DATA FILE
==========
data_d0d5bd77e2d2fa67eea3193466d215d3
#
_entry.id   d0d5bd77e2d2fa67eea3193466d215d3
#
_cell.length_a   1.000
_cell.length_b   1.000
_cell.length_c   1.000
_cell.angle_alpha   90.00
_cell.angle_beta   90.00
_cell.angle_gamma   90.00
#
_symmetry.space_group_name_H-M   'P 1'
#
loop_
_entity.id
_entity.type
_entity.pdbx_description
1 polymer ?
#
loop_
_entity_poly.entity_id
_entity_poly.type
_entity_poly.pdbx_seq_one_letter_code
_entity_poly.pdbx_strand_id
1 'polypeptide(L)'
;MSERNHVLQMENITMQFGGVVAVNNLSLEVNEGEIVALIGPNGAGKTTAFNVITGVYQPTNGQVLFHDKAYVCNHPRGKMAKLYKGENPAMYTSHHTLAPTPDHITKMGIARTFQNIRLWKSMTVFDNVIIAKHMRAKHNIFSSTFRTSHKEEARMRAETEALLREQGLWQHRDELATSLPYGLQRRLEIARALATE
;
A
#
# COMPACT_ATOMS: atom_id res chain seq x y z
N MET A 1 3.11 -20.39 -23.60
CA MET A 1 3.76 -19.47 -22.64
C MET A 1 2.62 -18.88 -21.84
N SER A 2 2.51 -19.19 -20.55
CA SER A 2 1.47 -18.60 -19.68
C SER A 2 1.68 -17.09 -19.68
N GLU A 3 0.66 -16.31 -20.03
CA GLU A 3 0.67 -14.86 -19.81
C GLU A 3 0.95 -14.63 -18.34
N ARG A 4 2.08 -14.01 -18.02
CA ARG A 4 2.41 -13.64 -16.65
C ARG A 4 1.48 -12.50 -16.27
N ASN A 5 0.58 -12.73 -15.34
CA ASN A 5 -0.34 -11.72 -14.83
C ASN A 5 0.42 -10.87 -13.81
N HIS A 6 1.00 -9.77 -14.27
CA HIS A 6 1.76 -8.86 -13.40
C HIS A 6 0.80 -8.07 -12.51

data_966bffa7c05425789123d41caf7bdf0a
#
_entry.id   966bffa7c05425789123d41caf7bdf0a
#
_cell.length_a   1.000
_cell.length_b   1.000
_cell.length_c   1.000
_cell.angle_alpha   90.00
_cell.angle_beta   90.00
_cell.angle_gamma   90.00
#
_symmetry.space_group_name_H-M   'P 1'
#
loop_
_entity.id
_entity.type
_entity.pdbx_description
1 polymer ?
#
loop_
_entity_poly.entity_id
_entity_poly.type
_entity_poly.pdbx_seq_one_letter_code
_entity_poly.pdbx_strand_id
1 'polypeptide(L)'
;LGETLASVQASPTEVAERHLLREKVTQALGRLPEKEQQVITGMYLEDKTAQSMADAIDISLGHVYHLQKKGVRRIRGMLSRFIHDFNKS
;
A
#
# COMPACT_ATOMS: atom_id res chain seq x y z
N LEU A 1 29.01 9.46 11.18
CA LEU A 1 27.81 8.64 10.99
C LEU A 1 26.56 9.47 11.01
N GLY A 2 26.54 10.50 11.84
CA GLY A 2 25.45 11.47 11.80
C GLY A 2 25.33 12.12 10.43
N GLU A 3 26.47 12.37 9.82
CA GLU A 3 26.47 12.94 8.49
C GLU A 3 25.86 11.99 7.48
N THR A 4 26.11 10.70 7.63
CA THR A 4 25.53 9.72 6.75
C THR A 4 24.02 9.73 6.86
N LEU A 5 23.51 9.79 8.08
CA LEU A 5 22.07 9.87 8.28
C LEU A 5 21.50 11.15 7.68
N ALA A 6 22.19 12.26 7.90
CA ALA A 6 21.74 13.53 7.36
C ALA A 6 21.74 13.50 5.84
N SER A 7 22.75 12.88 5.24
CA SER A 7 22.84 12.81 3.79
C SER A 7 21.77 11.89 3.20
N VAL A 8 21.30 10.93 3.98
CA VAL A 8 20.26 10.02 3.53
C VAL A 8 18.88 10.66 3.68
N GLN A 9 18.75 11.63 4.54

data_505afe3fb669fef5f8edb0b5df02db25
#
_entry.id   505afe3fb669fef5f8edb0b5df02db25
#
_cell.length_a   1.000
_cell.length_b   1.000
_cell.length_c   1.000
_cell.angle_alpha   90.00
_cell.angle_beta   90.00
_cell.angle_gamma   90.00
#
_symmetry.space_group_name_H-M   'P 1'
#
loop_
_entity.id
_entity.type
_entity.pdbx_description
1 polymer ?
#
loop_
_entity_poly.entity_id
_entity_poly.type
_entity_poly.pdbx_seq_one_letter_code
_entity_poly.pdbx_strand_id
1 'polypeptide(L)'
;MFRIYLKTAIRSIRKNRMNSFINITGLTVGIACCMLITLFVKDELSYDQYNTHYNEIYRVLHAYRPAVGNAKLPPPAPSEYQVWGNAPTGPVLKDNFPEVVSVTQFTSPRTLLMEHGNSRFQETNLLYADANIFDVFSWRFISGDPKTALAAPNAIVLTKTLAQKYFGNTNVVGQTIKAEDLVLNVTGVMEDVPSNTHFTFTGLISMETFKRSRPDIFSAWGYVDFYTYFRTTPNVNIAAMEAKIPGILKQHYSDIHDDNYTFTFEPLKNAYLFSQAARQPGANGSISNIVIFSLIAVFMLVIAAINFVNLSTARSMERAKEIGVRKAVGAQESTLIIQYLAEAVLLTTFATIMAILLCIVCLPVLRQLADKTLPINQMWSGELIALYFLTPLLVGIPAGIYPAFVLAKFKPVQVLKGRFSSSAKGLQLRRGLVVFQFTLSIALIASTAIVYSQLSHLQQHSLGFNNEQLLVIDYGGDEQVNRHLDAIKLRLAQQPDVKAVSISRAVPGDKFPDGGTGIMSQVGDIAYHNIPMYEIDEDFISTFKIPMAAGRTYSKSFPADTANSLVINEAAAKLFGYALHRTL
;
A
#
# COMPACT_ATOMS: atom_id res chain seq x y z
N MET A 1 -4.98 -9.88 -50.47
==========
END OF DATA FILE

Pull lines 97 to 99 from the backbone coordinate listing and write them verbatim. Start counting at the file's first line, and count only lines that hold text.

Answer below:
N SER A 7 22.75 12.88 5.24
CA SER A 7 22.84 12.81 3.79
C SER A 7 21.77 11.89 3.20